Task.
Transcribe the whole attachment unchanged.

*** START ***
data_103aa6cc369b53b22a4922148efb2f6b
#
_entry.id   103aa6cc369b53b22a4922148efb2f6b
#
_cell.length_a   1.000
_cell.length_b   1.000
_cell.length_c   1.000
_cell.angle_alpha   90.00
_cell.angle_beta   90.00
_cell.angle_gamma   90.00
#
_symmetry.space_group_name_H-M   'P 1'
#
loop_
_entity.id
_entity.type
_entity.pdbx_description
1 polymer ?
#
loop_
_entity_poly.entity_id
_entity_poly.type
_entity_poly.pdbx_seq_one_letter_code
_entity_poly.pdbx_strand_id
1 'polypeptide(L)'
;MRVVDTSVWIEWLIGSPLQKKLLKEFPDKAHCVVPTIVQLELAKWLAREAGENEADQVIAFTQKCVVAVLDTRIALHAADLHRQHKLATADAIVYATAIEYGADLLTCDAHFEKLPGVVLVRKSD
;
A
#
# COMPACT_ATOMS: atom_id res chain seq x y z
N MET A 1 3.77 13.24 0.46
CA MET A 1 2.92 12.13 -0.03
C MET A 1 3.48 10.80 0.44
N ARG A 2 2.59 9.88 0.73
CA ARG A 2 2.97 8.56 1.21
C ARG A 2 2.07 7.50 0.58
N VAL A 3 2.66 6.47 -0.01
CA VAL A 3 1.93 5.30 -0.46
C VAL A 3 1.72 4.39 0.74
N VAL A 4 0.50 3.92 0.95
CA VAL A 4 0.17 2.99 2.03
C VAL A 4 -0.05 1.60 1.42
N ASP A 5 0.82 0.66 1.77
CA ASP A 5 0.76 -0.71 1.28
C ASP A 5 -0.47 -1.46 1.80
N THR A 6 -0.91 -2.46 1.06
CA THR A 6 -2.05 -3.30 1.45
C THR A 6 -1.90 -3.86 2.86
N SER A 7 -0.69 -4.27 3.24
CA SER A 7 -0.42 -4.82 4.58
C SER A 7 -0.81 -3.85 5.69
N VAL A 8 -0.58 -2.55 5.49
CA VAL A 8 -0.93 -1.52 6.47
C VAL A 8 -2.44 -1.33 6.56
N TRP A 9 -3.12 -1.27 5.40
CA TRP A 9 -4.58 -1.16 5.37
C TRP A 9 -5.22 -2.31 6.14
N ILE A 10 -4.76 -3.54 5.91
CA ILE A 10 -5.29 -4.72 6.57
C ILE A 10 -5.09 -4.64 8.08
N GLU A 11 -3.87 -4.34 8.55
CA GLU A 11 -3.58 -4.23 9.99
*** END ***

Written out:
data_103aa6cc369b53b22a4922148efb2f6b
#
_entry.id   103aa6cc369b53b22a4922148efb2f6b
#
_cell.length_a   1.000
_cell.length_b   1.000
_cell.length_c   1.000
_cell.angle_alpha   90.00
_cell.angle_beta   90.00
_cell.angle_gamma   90.00
#
_symmetry.space_group_name_H-M   'P 1'
#
loop_
_entity.id
_entity.type
_entity.pdbx_description
1 polymer ?
#
loop_
_entity_poly.entity_id
_entity_poly.type
_entity_poly.pdbx_seq_one_letter_code
_entity_poly.pdbx_strand_id
1 'polypeptide(L)'
;MRVVDTSVWIEWLIGSPLQKKLLKEFPDKAHCVVPTIVQLELAKWLAREAGENEADQVIAFTQKCVVAVLDTRIALHAADLHRQHKLATADAIVYATAIEYGADLLTCDAHFEKLPGVVLVRKSD
;
A
#
# COMPACT_ATOMS: atom_id res chain seq x y z
N MET A 1 3.77 13.24 0.46
CA MET A 1 2.92 12.13 -0.03
C MET A 1 3.48 10.80 0.44
N ARG A 2 2.59 9.88 0.73
CA ARG A 2 2.97 8.56 1.21
C ARG A 2 2.07 7.50 0.58
N VAL A 3 2.66 6.47 -0.01
CA VAL A 3 1.93 5.30 -0.46
C VAL A 3 1.72 4.39 0.74
N VAL A 4 0.50 3.92 0.95
CA VAL A 4 0.17 2.99 2.03
C VAL A 4 -0.05 1.60 1.42
N ASP A 5 0.82 0.66 1.77
CA ASP A 5 0.76 -0.71 1.28
C ASP A 5 -0.47 -1.46 1.80
N THR A 6 -0.91 -2.46 1.06
CA THR A 6 -2.05 -3.30 1.45
C THR A 6 -1.90 -3.86 2.86
N SER A 7 -0.69 -4.27 3.24
CA SER A 7 -0.42 -4.82 4.58
C SER A 7 -0.81 -3.85 5.69
N VAL A 8 -0.58 -2.55 5.49
CA VAL A 8 -0.93 -1.52 6.47
C VAL A 8 -2.44 -1.33 6.56
N TRP A 9 -3.12 -1.27 5.40
CA TRP A 9 -4.58 -1.16 5.37
C TRP A 9 -5.22 -2.31 6.14
N ILE A 10 -4.76 -3.54 5.91
CA ILE A 10 -5.29 -4.72 6.57
C ILE A 10 -5.09 -4.64 8.08
N GLU A 11 -3.87 -4.34 8.55
CA GLU A 11 -3.58 -4.23 9.99